I have a very distinct memory of when I tried a scone for the first time. I was staying at a hostel in Galway, Ireland, having breakfast with my travel partner Emily. It was a nice hostel, clean and airy, unlike some of the previous ones we had stayed in. Early morning light flooded the room and the breakfast table was filled with breads, cereals, and pastries. I’m not sure why this memory sticks out to me so much. Maybe it’s because when you think of scones, you think of the British Isles; so having one for the first time in Ireland seemed almost like a rite of passage.
As you may know from my previous blackberry picking blog post, I had a bunch of blackberries to use up and luckily had more than enough for this recipe. Originally from Inspired Taste, this recipe is very simple and easy to follow. Also, I had almost every ingredient in the house!
The first step is to whisk the flour, sugar, baking powder, baking soda, and salt together. Using a pastry blender, work the butter into the flour mixture. It’s important that you use cold butter so that it doesn’t melt into the mixture. If you don’t have a pastry blender, you can use either a fork or two butter knives. I really like the look of this Williams-Sonoma one, the wooden handle gives it a vintage spin.
In a separate bowl, whisk together the sour cream, egg, and lemon zest. I had to Google what zesting a lemon actually meant… basically it’s taking off the very top layer of the lemon. This step was kind of tricky because all of the zest just stuck to the grater! I used a fork to get it off the grater and used less than the recipe called for (mostly because I got impatient lol). The grater I used was similar to this Cuisinart one.
Next, I combined the dry ingredients with the wet ingredients and added the blackberries. Many of the berries were smashed in the process but that’s okay! I then transferred the mixture onto a floured surface and started to knead it. The dough was very crumbly at first. So crumbly that I was starting to wonder if I misread one of the ingredients. Once I started kneading it however, the dough started to come together. And then in an instant, it became super sticky! This was the moment I realized I was supposed to flour my hands first…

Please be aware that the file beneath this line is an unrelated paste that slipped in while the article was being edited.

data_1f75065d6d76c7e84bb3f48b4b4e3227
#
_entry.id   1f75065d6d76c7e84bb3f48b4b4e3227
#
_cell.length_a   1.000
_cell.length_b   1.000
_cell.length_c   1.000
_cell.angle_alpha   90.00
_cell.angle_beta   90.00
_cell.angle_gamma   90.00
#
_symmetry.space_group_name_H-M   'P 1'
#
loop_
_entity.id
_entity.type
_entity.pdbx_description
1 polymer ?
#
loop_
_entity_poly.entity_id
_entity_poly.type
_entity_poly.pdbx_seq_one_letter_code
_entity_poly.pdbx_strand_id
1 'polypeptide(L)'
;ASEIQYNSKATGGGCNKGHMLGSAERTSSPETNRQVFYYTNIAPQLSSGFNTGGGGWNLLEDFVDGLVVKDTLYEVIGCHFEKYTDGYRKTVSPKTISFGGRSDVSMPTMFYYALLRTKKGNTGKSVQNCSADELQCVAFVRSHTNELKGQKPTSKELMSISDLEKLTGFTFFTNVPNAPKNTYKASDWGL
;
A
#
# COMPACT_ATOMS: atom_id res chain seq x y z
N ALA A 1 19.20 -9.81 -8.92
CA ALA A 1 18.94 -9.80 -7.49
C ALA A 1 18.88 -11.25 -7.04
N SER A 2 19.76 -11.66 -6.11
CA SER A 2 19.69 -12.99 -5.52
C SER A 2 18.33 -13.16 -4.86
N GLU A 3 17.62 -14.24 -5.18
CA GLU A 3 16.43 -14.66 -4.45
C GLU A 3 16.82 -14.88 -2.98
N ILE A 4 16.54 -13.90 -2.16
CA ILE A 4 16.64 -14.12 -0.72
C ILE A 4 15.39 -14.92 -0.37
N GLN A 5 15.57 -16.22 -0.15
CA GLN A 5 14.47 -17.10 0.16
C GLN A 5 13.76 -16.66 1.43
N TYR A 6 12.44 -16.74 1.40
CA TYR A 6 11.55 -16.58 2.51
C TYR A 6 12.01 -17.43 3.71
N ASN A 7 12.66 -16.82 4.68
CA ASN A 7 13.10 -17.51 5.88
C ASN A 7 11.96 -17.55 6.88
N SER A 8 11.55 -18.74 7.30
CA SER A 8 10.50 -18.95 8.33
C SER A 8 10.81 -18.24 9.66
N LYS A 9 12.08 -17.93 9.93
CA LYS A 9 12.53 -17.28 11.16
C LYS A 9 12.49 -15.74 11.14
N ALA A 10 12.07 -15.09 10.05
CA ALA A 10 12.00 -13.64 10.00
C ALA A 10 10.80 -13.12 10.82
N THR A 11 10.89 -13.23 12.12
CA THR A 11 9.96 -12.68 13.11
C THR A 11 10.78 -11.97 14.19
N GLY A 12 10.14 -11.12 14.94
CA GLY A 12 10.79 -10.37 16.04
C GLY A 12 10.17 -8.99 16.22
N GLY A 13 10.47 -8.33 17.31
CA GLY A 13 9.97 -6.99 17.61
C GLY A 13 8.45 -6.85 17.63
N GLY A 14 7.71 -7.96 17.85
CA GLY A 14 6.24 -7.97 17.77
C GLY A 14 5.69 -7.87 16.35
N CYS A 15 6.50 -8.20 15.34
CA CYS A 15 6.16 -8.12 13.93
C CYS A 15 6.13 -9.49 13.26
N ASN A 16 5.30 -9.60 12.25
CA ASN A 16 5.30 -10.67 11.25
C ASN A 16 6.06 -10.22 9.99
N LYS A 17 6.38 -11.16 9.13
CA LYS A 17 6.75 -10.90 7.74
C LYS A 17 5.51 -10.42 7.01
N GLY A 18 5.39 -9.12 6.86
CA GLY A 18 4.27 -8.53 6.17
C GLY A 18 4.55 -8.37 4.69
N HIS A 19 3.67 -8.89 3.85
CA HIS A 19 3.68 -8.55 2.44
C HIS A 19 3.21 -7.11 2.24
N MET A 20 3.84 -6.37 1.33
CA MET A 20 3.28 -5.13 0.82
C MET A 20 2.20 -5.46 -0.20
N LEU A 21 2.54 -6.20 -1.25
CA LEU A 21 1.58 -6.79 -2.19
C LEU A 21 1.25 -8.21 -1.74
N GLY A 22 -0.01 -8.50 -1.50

I formed the dough into an 8-inch circle and cut it like a pizza. Placing each piece on parchment paper and sprinkling a little sugar on top, it was finally ready to go in the oven!
This was such a fun way to use up the blackberries! Thank you to Inspired Taste for this delicious and super easy recipe! A homemade blackberry lemon scone with coffee in the morning will be a great way to start my day. It’ll be like I’m back in Ireland all over again 🙂
Blackberry Lemon Scones
2 cups all-purpose flour
1/3 cup sugar, plus more for scone tops
1 teaspoon baking powder
1/4 teaspoon baking soda
1/2 teaspoon kosher salt
8 tablespoons cold unsalted butter
1/2 cup sour cream
1 large egg
1 tablespoon grated lemon zest
6 ounces fresh blackberries
Adjust oven rack to middle position and heat the oven to 400 degrees F. Line a large baking sheet with parchment paper.
Whisk together flour, sugar, baking powder, baking soda, and the salt in a medium bowl.
Use a pastry blender to work the butter into the flour mixture until it resembles a coarse meal with a few small crumbles of butter the size of peas.
In a small bowl, whisk sour cream, egg, and lemon zest until blended then add to the flour and butter mixture. Use a rubber spatula to mix until a crumbly dough forms. Gently stir in the blackberries. Don’t worry if some of the berries are crushed a bit.
Transfer the dough and all dry, floury bits to a lightly floured work surface. Knead the dough 3 to 5 times until it just comes together. Form into an 8-inch circle. Cut into 8 triangles.
Place scones onto the baking sheet and lightly sprinkle tops with sugar. Bake until light golden brown, 14 to 16 minutes. Cool at least 10 minutes before serving.
• Make sure the butter is cold.
• If you don’t have a pastry blender, you can use a fork or two butter knives.
• The dough will be pretty crumbly. Once you start kneading it, it will come together. But be careful not to overwork the dough or your scones will become too heavy.
• I used a little less lemon zest (probably half a tablespoon)
• Make sure to flour your hands before kneading. This will help prevent the dough from sticking to your hands.